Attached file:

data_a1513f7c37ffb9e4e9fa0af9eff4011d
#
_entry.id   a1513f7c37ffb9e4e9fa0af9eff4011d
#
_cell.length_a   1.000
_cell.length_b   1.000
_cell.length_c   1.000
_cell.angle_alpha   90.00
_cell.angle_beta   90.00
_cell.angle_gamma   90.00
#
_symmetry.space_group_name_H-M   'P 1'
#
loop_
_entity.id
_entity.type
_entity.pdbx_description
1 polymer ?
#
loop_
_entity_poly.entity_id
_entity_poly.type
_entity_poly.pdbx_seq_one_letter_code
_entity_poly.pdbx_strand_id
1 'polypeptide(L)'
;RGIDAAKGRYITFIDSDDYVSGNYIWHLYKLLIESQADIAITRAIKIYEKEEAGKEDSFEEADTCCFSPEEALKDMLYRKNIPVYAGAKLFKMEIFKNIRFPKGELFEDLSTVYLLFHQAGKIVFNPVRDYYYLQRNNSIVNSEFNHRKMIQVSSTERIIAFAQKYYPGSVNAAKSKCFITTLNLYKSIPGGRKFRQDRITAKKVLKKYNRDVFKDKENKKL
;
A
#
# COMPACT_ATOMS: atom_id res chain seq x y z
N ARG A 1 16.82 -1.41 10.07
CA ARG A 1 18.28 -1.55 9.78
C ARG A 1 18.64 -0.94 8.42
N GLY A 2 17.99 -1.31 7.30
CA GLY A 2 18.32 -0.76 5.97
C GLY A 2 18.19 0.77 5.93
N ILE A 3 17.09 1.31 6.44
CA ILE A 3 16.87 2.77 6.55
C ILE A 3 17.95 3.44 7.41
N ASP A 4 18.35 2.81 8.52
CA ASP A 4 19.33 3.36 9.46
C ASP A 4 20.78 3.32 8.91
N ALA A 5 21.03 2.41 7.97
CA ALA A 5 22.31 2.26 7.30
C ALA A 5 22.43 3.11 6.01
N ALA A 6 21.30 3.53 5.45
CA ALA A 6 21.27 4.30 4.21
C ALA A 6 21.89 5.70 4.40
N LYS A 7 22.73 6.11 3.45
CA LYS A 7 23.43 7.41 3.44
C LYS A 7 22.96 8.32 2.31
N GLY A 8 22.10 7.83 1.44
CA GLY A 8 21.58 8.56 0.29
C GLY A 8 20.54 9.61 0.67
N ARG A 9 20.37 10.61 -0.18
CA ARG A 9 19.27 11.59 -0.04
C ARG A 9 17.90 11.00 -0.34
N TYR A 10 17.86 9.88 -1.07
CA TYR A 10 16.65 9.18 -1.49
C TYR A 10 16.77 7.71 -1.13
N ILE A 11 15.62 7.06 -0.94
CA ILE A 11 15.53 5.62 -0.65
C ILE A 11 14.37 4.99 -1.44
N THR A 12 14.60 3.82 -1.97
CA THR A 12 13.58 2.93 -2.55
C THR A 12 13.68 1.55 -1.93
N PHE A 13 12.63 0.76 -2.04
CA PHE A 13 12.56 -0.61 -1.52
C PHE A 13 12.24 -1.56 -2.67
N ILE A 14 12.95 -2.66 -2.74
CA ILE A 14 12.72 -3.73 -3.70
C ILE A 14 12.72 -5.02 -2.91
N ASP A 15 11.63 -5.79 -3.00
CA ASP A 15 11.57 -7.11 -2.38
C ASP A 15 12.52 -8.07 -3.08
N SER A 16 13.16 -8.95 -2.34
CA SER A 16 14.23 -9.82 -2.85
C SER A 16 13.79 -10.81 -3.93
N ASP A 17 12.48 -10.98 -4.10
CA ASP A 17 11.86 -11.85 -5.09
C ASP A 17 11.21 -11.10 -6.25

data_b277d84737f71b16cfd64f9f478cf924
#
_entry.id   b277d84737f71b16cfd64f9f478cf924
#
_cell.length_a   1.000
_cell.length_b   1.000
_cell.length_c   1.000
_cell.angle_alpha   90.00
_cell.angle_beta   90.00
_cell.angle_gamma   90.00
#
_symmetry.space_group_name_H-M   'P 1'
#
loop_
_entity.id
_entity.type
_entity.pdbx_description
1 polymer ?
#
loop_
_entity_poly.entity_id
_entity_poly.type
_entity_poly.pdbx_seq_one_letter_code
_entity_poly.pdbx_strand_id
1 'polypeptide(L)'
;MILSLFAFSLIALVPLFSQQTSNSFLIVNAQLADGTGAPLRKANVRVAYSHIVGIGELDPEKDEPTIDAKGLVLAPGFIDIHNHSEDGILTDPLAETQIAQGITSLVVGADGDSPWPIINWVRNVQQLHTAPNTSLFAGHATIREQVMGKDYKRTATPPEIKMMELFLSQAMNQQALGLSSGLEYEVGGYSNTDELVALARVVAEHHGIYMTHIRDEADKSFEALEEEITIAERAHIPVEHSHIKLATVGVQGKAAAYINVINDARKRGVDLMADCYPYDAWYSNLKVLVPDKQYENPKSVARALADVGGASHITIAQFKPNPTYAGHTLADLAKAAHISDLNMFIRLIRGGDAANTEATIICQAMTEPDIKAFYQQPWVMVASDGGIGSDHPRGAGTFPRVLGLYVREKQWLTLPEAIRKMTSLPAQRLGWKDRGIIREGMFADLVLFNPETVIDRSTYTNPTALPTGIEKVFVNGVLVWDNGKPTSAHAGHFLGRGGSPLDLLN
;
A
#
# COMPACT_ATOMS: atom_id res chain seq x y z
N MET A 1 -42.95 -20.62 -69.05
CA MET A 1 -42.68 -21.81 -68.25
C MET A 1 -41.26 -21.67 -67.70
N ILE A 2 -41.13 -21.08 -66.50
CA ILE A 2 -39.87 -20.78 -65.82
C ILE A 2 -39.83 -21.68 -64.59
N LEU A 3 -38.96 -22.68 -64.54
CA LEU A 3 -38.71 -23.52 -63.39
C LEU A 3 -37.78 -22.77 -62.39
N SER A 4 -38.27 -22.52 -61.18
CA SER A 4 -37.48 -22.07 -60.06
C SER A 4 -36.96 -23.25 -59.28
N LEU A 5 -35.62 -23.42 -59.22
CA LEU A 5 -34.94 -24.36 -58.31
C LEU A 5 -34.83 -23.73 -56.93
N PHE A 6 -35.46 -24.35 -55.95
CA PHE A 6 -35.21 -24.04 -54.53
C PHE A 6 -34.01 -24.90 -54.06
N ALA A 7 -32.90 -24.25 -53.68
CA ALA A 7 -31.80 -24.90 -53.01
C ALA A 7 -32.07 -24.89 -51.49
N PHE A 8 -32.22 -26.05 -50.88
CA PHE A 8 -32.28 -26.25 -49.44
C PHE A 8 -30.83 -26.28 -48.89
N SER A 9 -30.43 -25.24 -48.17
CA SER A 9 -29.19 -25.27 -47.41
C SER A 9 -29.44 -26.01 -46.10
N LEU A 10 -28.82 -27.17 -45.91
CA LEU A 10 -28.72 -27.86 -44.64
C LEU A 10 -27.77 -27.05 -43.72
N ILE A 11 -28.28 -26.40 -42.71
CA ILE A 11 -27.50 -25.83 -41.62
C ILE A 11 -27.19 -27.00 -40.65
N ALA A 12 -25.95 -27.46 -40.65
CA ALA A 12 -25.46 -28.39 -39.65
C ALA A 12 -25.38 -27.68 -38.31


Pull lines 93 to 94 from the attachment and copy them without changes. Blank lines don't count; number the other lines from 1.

_symmetry.space_group_name_H-M   'P 1'
#